"At present," added Dr. Held, "HD patients typically have their blood cleaned by dialysis three times a week in the US. However, there is an ongoing debate over how much HD is enough for effective treatment. Removal of urea, for instance, can be measured by a formula called the urea reduction ratio (URR). Typically, nephrologists have strived for a URR of 65 percent from baseline urea values as the treatment goal, believing that was enough.
"However, DOPPS data now suggest patients do significantly better in terms of mortality if a URR of 75 percent is attained, which requires a substantial increase in the dose level to achieve. This is a surprising and dramatic finding, since it was previously believed that the benefits curve of HD flattened out at a URR of 65 percent and that real improvement in patient outcomes at higher levels [i.e., at 75 percent] would be marginal."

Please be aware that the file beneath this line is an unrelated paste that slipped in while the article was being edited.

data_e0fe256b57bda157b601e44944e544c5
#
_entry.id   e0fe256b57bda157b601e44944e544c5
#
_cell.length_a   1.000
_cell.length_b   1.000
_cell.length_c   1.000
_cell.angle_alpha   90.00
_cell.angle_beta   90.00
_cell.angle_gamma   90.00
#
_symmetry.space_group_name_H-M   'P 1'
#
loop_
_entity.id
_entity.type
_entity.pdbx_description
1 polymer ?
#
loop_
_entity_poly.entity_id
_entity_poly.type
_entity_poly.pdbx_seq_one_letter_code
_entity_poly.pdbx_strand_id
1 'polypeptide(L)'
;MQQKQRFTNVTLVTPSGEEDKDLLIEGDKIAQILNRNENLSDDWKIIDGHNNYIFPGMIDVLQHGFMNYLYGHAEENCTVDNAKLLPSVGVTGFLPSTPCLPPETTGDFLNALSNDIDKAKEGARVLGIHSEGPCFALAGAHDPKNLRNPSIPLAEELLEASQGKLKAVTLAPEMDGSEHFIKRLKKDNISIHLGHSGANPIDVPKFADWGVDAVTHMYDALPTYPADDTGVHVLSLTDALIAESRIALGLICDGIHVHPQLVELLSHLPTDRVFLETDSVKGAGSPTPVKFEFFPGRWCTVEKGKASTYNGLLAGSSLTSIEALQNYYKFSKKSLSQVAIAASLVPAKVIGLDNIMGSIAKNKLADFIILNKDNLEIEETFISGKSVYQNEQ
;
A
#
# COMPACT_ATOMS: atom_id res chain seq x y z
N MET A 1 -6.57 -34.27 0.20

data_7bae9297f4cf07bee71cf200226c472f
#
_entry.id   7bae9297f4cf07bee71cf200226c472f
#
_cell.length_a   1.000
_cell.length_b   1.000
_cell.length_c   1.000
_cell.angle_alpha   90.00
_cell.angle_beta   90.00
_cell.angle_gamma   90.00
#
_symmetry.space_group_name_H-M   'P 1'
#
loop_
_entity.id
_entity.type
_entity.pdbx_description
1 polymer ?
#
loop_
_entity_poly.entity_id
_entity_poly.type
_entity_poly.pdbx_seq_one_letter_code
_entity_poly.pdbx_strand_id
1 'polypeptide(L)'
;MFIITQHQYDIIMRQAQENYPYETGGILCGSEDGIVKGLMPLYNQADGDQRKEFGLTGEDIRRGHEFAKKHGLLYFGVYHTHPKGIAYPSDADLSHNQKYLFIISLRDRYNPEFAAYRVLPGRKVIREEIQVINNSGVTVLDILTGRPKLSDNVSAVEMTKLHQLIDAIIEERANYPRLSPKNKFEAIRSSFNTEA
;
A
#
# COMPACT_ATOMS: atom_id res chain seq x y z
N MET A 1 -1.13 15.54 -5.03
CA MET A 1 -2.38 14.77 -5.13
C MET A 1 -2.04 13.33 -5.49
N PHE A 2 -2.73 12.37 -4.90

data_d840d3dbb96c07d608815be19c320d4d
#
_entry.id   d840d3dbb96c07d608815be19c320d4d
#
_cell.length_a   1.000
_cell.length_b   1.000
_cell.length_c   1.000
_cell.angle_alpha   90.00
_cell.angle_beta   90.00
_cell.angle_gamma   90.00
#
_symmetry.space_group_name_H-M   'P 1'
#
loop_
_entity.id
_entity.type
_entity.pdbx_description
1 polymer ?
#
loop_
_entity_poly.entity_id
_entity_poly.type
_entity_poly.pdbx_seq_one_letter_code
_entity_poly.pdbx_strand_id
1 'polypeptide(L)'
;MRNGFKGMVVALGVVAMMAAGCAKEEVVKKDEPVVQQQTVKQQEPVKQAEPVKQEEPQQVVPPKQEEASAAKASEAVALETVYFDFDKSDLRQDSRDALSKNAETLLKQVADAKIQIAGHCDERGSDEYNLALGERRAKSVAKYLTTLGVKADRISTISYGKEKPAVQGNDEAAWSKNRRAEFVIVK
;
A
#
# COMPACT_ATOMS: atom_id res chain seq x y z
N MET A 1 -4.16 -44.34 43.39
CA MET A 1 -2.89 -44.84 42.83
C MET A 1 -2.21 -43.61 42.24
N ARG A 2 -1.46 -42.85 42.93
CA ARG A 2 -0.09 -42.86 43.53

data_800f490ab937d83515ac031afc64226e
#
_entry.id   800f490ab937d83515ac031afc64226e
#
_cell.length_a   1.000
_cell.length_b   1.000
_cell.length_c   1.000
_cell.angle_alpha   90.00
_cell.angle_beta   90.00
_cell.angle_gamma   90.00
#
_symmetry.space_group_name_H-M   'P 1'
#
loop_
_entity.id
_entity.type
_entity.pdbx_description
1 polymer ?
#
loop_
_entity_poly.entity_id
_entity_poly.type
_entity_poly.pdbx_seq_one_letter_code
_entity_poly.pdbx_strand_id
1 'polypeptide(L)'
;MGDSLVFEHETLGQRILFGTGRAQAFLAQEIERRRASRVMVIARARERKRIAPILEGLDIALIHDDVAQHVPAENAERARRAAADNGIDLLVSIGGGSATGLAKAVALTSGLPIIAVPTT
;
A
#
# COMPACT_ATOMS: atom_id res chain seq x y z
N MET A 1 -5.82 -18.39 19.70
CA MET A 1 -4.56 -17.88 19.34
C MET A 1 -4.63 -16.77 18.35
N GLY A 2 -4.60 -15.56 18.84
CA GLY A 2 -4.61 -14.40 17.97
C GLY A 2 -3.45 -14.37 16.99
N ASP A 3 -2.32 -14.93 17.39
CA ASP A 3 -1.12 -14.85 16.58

Like the Hypertension Optimal Treatment (HOT) study on cholesterol, he added, where researchers found that maintaining cholesterol levels below what had been previously recommended had a beneficial effect on reducing the risk of heart disease, DOPPS may prove to be a study that will change the way HD is conducted in Europe, the US, and Japan.
At the same time, Dr. Held stressed that as an observational trial, DOPPS is not designed to establish "cause-and-effect" (i.e., compare and define which treatments should be considered the 'gold' standards of care).
It can, however, reveal practice patterns and trends that are worthy of further investigation in a full-protocol clinical trial, he pointed out, which does have the power to establish standards of care, typically by comparing one treatment to another to show which intervention provides the best results.